Tokyo: Police began searching on Thursday for tsunami victims in a 10-kilometre (six-mile) zone around Japan's crippled Fukushima atomic plant where frantic efforts continued to contain a nuclear crisis.
Hundreds of police in protective gear for the first time scoured rubble-strewn neighbourhoods near the plant for victims of the giant wave that smashed into Japan's northeast coast more than a month ago.
A force of 300 officers was deployed into the no-man's land -- pushing closer towards the plant after they started a wider search on April 3 that covered the outer areas of the 20 km exclusion zone.
As the sweep began, emergency crews at the plant pushed on with efforts to stop radioactive leaks into the sea, erecting a seabed silt fence to slow the spread of contaminants out to sea and pumping highly toxic runoff water into tanks.
Plant operator Tokyo Electric Power Company (TEPCO) said it was also analysing footage taken by an unmanned helicopter of the tsunami-hit plant and its explosion-charred reactor buildings to assess the damage.
A probe of the reactor four containment pool for more than 1,000 fuel rods -- exposed to the sky after a hydrogen blast ripped away the roof -- suggested that some of the rods had been damaged, but that most were intact.
Plant workers kept pumping highly toxic runoff water from dousing operations into special tanks, so that they can safely resume the long-term work to restore the plant's original cooling systems and shut the plant down.
"We have so far removed some 700 tonnes of water from there," a TEPCO spokesman said. "Even if everything goes smoothly, it will take a few weeks to remove all the leaked water from inside and outside the facilities."
Worries lingered over the impact of radioactive spills on marine life after the Health Ministry said caesium levels 25 times the legal limit had been detected in young sand lance caught off Fukushima prefecture.
One sample of the tiny fish, whose sale has been halted since last week, had a caesium level of 12,500 becquerels per kilogram (5,680 per pound), far exceeding the 500 becquerel limit under the Food Sanitation Law, Kyodo News reported.
As hundreds of aftershocks have rocked the disaster area, the nuclear regulatory agency has asked TEPCO to check whether the reactor structures need to be reinforced against more seismic rumbles, media reports said.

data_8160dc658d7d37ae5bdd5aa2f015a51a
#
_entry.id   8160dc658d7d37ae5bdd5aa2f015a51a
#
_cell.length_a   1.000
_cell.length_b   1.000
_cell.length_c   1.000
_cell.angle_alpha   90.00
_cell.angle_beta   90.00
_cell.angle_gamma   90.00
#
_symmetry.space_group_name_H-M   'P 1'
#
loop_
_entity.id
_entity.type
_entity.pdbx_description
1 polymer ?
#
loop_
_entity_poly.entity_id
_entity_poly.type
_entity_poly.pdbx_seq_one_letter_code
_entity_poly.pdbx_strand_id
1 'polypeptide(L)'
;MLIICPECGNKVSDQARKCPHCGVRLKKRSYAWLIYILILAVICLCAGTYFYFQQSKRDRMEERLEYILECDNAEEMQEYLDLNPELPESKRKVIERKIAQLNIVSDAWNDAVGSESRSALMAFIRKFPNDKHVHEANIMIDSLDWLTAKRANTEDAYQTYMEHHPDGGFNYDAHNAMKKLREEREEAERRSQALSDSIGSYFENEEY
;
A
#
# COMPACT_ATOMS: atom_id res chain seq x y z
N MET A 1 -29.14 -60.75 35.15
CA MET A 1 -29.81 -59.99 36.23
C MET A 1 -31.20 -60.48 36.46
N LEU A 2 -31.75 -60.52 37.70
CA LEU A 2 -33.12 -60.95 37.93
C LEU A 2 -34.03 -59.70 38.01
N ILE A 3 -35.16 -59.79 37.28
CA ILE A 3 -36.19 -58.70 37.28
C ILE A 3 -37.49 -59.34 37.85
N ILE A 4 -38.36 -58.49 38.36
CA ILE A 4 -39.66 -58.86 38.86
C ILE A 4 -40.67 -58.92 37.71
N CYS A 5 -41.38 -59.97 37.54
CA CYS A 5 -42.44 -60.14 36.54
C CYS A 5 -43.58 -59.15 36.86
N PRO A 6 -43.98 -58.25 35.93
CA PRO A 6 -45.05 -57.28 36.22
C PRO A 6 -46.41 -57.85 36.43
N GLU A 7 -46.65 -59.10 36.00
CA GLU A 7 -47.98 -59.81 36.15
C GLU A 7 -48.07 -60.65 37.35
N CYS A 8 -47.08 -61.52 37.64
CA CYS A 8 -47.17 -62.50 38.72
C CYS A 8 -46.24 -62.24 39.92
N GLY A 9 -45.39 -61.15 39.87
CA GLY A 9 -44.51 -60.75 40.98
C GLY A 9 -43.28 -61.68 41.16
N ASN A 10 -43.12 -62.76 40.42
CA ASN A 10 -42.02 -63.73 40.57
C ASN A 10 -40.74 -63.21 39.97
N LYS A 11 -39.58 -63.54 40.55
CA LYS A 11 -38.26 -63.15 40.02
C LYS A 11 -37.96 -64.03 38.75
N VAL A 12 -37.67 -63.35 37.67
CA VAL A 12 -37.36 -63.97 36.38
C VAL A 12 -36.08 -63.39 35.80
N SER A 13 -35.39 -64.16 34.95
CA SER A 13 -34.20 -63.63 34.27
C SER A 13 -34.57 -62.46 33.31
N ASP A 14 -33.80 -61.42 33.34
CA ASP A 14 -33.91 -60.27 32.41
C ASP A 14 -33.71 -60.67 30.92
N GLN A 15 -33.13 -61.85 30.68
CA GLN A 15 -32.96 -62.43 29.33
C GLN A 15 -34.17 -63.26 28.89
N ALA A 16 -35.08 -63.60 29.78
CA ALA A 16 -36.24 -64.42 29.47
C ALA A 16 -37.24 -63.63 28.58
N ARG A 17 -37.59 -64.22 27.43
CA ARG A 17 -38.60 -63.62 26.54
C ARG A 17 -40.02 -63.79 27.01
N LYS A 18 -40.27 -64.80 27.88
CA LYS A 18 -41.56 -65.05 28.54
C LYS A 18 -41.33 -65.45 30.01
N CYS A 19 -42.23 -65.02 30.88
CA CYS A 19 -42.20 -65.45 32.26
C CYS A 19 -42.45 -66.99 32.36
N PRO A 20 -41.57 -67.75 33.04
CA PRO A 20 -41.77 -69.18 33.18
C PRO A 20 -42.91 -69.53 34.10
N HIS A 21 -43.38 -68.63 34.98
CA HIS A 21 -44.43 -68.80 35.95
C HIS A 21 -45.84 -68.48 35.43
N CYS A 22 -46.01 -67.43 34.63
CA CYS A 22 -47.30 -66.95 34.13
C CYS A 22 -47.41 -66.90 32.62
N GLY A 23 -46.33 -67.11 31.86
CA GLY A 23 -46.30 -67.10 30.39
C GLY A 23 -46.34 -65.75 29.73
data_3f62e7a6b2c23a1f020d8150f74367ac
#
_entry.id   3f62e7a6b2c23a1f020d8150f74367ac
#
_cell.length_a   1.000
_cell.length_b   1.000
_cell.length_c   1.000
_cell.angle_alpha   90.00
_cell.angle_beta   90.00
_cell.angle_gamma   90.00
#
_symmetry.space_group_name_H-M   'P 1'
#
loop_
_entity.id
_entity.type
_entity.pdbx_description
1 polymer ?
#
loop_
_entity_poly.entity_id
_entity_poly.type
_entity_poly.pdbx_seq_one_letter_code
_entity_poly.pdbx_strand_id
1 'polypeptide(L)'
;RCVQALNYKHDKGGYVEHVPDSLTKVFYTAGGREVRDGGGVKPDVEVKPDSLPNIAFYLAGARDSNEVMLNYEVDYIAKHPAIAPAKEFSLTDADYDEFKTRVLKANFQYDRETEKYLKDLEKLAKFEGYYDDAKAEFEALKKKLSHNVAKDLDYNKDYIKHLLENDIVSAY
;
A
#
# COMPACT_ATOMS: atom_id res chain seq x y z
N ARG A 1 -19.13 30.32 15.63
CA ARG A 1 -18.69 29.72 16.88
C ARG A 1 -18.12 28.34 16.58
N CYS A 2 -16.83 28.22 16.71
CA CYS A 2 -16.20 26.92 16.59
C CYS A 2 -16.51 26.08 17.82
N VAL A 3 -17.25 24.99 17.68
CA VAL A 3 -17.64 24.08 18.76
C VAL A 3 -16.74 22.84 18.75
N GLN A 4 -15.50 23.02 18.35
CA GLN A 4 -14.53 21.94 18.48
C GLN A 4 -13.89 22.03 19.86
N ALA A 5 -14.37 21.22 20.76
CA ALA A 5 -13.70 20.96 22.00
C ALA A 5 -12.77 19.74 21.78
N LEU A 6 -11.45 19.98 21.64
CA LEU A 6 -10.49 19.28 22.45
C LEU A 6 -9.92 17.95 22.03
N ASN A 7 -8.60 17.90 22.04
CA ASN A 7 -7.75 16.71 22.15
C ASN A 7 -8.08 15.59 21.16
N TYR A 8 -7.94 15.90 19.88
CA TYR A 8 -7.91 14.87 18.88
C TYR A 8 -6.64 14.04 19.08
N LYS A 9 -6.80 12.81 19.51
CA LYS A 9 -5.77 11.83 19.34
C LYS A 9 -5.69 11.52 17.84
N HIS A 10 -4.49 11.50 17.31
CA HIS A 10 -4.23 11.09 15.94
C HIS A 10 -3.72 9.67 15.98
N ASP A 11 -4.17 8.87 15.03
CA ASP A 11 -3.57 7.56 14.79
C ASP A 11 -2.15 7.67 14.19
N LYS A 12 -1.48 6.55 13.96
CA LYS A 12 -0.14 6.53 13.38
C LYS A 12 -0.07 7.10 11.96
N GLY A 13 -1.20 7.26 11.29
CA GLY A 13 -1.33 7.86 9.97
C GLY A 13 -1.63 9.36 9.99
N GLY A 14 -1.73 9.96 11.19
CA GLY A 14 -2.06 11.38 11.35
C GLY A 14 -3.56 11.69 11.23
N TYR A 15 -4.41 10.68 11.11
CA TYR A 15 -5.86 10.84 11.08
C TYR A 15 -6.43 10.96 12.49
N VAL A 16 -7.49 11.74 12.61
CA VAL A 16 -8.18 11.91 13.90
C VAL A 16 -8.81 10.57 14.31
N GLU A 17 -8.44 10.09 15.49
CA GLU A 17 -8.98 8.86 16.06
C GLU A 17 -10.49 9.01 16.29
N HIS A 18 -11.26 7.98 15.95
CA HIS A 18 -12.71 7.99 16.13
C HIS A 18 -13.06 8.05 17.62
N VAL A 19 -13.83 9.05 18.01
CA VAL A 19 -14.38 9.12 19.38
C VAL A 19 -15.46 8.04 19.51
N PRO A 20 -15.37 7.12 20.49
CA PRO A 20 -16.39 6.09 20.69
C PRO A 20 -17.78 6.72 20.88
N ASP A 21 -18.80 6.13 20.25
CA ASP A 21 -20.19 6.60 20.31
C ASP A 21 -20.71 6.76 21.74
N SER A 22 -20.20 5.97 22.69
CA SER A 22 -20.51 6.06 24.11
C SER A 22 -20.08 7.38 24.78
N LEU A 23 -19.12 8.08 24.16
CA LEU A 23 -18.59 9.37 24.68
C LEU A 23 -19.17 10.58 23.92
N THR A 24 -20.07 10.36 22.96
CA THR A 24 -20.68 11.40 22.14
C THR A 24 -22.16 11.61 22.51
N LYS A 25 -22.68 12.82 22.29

Emperor Akihito, meanwhile, made his first trip to a disaster-hit area, visiting a shelter in Chiba prefecture for evacuees from the tectonic calamity that killed 13,439 people and left 14,867 missing by the latest count.
Police said many bodies were likely still in the area immediately around the plant, and that any irradiated remains would have to be thoroughly washed down before they could be taken away for autopsy and then cremation or burial.
"The search started around 10:00 am and will continue until sunset," said a police spokesman. "It's difficult to estimate how many people are still missing in the area. We have to go and find them as soon as possible.
"If we find bodies contaminated with high levels of radiation, we will wash the remains before we take them to a morgue."
An advisor to Prime Minister Naoto Kan, author and academic Kenichi Matsumoto, caused a stir on Wednesday when he said that the area around the plant may not be habitable for the next 10 or 20 years.
He and Kan later stressed that the comment was made by the advisor, not the premier. "The Prime Minister may share the perception, but he did not say such a thing at all," Matsumoto said.
Anger simmered among residents over the nuclear disaster, with evacuees again holding a small protest outside TEPCO's Tokyo headquarters and handing over a petition that called for the facility to be fully decommissioned.
First Published: Thursday, April 14, 2011, 14:31